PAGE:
Updated: Aug 26, 2020
In the last post, we learned about research that found that some educators, in an effort to help their students, actually ended up hurting them. Why? In short, because they don’t prioritize effectively.
Let’s figure out how to change that.
Below, I’ve outlined a method that can help you avoid the feeling of overwhelm that befalls so many educators. It’s based on an idea that changed my life: The Eisenhower Principle.
Dwight D. Eisenhower was the 34th president of the United States. In addition to being the leader of the free world, he served as the Supreme Commander of the Allied Forces in Europe during World War II. In that capacity, he was instrumental in Hitler’s defeat. He was the president of Columbia University. He was the first-ever Supreme Commander of NATO. As U.S. president, he launched DARPA, which would go on to play a pivotal role in creating the internet. He helped launch NASA. And paved the way for the creation of the Interstate Highway System. In short, Eisenhower got. stuff. done.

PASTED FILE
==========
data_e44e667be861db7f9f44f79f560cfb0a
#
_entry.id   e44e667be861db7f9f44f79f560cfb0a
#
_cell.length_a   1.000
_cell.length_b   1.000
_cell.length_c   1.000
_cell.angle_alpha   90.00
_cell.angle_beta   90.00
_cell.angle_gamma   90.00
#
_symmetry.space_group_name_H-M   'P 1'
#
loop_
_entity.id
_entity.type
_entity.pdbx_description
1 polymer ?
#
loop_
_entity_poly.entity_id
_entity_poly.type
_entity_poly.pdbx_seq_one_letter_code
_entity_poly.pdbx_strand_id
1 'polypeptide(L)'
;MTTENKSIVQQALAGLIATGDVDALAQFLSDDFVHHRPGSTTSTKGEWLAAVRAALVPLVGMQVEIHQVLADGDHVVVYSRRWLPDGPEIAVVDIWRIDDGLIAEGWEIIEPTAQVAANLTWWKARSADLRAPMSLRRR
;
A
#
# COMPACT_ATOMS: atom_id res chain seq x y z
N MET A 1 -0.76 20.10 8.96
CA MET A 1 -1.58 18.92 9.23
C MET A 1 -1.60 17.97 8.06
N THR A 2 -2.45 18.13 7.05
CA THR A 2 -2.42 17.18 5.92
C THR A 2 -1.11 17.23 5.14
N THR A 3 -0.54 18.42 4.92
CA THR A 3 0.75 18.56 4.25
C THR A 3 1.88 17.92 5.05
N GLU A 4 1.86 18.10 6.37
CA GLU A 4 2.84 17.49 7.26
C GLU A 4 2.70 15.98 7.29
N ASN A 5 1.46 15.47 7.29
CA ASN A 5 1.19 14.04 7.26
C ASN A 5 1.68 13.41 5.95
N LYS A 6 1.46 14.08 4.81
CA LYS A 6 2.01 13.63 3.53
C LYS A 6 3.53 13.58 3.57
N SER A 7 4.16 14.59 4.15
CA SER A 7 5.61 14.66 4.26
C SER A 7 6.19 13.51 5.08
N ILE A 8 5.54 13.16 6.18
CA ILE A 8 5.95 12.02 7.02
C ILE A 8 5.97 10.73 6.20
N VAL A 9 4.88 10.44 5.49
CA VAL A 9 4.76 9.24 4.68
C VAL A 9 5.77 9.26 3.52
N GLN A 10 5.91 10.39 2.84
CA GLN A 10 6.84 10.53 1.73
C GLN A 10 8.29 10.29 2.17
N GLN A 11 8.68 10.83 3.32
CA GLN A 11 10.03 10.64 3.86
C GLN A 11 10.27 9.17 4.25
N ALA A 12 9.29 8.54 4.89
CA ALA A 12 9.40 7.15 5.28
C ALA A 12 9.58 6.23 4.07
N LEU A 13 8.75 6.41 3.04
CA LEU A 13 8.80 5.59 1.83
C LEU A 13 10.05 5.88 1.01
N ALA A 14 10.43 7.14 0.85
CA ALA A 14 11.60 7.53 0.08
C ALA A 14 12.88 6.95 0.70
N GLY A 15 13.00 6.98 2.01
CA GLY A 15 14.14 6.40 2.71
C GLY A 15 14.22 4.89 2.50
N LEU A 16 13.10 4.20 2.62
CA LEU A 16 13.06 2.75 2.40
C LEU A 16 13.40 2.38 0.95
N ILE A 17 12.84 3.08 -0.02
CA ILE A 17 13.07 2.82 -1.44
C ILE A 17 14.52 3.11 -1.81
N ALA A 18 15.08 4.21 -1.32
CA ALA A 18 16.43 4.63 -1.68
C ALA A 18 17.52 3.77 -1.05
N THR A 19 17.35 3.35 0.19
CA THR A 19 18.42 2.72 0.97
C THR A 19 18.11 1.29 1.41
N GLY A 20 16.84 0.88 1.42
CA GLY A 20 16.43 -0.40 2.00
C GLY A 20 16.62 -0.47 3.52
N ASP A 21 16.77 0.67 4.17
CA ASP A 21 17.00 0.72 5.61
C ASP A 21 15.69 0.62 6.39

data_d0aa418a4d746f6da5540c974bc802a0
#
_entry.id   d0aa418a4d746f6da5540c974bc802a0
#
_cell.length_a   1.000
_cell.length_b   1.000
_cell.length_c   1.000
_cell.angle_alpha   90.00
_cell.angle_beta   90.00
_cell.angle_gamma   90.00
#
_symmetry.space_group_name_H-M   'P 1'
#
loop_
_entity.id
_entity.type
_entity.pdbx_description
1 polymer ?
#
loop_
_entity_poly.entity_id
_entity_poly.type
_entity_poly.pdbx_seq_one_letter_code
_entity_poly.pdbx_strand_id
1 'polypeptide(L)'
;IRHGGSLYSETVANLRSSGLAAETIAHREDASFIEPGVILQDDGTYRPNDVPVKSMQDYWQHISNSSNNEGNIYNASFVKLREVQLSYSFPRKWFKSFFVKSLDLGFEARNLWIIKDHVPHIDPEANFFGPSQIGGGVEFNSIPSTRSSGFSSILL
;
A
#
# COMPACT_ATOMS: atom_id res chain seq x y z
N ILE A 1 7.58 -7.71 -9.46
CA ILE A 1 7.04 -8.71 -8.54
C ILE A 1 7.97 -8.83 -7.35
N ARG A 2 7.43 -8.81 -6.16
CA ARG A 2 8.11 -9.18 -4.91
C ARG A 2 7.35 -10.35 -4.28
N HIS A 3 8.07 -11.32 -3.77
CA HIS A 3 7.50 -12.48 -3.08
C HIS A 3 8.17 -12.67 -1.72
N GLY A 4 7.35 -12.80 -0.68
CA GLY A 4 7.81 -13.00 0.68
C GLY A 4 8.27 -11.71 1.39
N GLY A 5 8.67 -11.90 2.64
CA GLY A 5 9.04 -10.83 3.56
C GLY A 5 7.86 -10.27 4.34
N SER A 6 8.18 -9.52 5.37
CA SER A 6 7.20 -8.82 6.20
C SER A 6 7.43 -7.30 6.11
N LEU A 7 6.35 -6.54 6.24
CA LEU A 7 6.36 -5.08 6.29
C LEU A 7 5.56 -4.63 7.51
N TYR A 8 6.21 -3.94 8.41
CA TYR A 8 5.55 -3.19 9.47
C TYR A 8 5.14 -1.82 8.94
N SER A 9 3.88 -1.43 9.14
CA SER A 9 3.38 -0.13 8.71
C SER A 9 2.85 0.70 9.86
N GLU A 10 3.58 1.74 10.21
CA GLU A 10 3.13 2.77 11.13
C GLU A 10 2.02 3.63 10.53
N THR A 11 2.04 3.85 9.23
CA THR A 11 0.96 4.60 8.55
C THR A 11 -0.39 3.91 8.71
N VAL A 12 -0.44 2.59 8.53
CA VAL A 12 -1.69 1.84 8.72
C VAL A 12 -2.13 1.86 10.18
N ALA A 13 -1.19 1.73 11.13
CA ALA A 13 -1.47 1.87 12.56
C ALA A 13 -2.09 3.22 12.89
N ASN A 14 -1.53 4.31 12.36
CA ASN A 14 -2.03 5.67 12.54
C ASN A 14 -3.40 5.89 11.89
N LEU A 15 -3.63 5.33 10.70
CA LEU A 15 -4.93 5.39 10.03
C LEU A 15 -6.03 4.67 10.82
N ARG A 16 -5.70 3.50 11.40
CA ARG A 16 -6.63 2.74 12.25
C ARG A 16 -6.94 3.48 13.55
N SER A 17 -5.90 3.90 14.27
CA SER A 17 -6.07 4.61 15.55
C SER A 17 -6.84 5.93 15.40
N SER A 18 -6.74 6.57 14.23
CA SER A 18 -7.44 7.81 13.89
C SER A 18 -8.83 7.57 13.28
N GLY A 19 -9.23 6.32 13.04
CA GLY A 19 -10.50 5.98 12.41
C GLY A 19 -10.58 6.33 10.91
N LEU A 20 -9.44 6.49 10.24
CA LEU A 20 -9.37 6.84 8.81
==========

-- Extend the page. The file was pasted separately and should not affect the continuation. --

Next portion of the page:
In 1954, he said the following: “I have two kinds of problems: the urgent and the important. The urgent are not important, and the important are never urgent.” Over time, a version of this quote has come to serve in the popular consciousness as The Eisenhower Principle: “What is important is seldom urgent and what is urgent is seldom important.”
The Eisenhower Principle helps us see that, with any challenge or task, there are two dimensions:
Importance relates to whether we should do something. Urgency relates to when we should do it.
Based on this idea (and with a pinch of corny clip art) I created the table you see below, which I’ll call “The Eisenhower Organizer.” It's a tool we can use to sort any given action we take into one of four categories.
The way to avoid the misery that engulfed me during my first year of teaching and the perils we discussed in the last blog post is to act on the wisdom contained in the table above. If you can internalize the lessons The Eisenhower Organizer has to teach, your life will never be the same. That may make me sound like a used car salesman, but it’s true.
Consider what my Eisenhower Organizer looked like during my first months as a teacher.
As you can see, Row 2 ballooned. Everything felt urgent. Of course, many things were urgent. I really did need to have a lesson plan for the next day. I really did need to fix the jam in the copy machine.
Unfortunately, however, to put out all those fires, I cut out almost all activities that weren’t immediately important for surviving the next day. That was my critical blunder: As Row 2 ballooned, Row 1 constricted. The good investments I'd been making over the summer--eating well, sleeping enough, exercising--all went out the window.